Tuesday, November 15, 2011
Toolbox Tuesday: A Clock
While it seems that the publishing industry moves at a snail's pace, that doesn't mean you should follow suit. In fact, you want to be the opposite. I'm not saying be the hare, because often slow and steady does win the race. But you do need to be conscious of the time and you need to use it wisely.
Try the following:
1. Don't procrastinate. If you get an idea, write it down. If you design the perfect dialogue while driving to Wisconsin, pull over and write it down. It doesn't matter how busy you are, you need to make little concessions for your muse when she speaks to you. Otherwise, when you eventually sit down to write, she might give you the silent treatment for ignoring her. I'm not saying write that whole battle scene between Carlos and Gustav -- just a quick outline will do. A few seconds here or there won't hurt.
2. Offer fast, reliable turn-around when your agent or editor sends you edits. Don't sit there and say, "Well it took them five months to send me these, they'll have to wait for me now." First of all, that's just a crappy attitude. Second, if you want anything out of the industry, you've got to make it happen for yourself. You want speed? Do it yourself, cause you are the only thing you can control about this industry. Plus, if you make yourself a punctual and reliable individual to work with, you're more likely to get more projects.
3. Work on a clearly defined, reasonable schedule for the production of new work. At this point, you should know yourself and what you are capable of. How long would it take you to write, edit, and polish a manuscript cover-to-cover? Use that time-line and allow yourself up to a month of buffer time (just in case you hit a snag or a little bit of writer's block). Then, try to budget that time into a daily or weekly writing routine that you can stick to. I know that, if I give myself time, I can finish a book in a month, but I give myself up to a year because I have external responsibilities that I can't ignore and my job often makes it so that I can't adhere to my daily writing schedule.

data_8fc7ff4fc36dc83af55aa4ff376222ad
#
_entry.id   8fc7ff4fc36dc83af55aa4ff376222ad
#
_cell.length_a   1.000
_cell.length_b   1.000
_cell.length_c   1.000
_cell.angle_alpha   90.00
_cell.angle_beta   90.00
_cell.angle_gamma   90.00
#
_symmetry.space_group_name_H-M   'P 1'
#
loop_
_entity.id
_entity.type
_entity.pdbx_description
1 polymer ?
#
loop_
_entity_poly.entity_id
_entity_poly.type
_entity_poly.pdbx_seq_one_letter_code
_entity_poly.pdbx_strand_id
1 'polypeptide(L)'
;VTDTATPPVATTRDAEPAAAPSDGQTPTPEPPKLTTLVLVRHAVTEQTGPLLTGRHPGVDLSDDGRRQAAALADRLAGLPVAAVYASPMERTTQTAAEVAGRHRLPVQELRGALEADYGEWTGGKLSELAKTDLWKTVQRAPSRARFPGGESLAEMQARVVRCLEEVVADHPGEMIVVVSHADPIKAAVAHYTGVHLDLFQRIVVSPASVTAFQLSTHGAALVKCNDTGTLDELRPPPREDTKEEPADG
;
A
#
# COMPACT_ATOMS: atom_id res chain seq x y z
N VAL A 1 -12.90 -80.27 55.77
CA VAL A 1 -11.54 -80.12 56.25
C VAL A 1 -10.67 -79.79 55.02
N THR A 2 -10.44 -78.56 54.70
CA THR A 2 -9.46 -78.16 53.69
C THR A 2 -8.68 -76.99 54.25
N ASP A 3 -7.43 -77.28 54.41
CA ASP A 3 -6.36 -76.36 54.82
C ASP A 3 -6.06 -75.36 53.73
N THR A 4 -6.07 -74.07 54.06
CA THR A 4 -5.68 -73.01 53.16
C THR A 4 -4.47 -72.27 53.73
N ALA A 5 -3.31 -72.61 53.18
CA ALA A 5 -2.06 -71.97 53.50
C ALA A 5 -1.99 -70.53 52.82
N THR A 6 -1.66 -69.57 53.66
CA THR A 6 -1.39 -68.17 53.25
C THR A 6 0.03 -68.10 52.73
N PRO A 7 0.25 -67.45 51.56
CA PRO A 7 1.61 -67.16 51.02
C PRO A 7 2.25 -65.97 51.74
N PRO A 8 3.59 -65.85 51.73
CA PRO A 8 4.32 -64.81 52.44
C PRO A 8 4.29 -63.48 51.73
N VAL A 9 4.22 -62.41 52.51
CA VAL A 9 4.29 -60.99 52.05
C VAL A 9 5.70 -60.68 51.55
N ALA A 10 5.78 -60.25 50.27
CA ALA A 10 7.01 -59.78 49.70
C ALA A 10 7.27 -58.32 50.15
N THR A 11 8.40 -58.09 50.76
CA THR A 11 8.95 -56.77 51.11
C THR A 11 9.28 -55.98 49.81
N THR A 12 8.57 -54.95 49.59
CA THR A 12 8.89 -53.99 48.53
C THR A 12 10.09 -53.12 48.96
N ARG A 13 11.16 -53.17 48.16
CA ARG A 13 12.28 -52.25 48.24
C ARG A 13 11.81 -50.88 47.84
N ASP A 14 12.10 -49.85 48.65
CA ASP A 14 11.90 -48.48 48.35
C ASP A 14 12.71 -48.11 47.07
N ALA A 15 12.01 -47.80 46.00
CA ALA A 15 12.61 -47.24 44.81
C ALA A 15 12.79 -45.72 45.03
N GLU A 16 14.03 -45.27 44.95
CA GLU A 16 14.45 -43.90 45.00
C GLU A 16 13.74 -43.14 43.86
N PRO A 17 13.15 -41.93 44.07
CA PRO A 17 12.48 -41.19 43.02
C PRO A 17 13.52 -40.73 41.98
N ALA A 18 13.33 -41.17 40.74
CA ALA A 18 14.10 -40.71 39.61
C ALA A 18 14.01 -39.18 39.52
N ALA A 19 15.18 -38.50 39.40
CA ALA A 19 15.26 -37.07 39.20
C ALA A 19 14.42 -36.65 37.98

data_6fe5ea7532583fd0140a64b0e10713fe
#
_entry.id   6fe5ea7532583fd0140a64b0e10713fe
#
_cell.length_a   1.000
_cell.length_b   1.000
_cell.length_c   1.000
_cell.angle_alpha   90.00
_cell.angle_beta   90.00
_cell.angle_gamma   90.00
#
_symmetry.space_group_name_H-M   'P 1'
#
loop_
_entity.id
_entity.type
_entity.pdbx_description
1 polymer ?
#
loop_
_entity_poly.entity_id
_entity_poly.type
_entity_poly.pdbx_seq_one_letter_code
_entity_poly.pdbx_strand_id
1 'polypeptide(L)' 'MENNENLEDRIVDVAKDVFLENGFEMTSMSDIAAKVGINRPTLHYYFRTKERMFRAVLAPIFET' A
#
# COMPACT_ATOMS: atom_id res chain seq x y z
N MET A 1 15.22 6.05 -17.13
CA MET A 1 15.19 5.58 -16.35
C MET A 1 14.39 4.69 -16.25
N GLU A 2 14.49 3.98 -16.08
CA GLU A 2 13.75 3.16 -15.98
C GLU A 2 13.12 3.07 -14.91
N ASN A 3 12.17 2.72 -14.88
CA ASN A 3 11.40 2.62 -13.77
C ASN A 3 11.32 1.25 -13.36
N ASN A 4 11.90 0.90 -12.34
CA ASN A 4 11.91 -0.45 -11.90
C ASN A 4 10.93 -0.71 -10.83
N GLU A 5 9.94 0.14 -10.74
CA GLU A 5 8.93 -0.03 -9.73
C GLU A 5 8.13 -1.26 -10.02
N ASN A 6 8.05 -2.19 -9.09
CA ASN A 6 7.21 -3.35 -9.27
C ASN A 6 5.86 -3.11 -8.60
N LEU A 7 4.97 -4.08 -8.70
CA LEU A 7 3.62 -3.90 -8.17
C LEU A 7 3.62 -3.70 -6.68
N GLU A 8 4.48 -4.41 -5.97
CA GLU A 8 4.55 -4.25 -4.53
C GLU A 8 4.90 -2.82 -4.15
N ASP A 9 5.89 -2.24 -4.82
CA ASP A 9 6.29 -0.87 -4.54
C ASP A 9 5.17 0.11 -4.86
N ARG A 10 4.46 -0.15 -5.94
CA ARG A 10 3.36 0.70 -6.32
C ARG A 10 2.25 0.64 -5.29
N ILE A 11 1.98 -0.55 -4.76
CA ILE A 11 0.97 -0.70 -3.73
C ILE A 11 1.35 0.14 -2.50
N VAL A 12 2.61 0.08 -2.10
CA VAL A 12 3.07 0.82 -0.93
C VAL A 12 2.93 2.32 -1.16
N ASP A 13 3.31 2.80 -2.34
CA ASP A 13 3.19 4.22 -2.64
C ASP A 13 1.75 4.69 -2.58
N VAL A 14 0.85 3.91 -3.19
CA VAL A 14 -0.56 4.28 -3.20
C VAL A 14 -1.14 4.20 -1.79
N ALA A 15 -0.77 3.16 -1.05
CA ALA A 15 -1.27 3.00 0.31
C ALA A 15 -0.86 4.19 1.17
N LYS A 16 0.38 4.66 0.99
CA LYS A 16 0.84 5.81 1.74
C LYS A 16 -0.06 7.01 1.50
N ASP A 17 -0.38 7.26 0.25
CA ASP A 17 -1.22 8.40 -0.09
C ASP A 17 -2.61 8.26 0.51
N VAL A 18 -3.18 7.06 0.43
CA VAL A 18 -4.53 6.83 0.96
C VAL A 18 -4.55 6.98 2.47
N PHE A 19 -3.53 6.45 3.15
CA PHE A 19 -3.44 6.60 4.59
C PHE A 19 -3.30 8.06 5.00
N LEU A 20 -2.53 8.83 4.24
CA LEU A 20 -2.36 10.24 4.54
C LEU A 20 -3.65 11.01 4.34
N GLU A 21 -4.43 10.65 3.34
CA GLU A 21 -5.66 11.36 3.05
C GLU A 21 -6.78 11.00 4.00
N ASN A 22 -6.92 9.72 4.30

4. You want to budget your time and energy so that you are producing literature while still participating as a member of the human race. My first few novels were produced in this muddy haze of being lost in a 60 hour a week job and then coming home and hammering at a computer until I couldn't keep my eyes open. I pretty much disappeared off of the face of the earth for a year. No hanging out with friends, limited contact with family, and no R and R time. Granted, I can and often do argue that writing is therapy for me, but that's no excuse for missing out on an entire year of the lives of people that I love and care about (not to mention missing out on a year I'll never get back). I look back on that year and all I can remember is work and writing. Be certain to wear the writer hat, but also make sure you're giving yourself time to wear the other hats.
5. Avoid White Rabbit Syndrome. You want to be aware of time, but don't let it rule your life. You are an artist and masterpieces take time and patience to complete. This is why we need realistic goals. If you want to be published then you need a very clear understanding of just how much time it's going to take to get to the finished product and you need to understand that not all writers work well under pressure. I learned that the hard way. I know I can't go crazy obsessing over how long everything is taking because I'll just make myself sick or negatively impact my creativity. If you find that you're having trouble writing while something is on submission, take a step back and analyze how you're handling the submission process. Sometimes it's as easy as taking your bunny to a yoga class. :)
Hope that helps! See you tomorrow!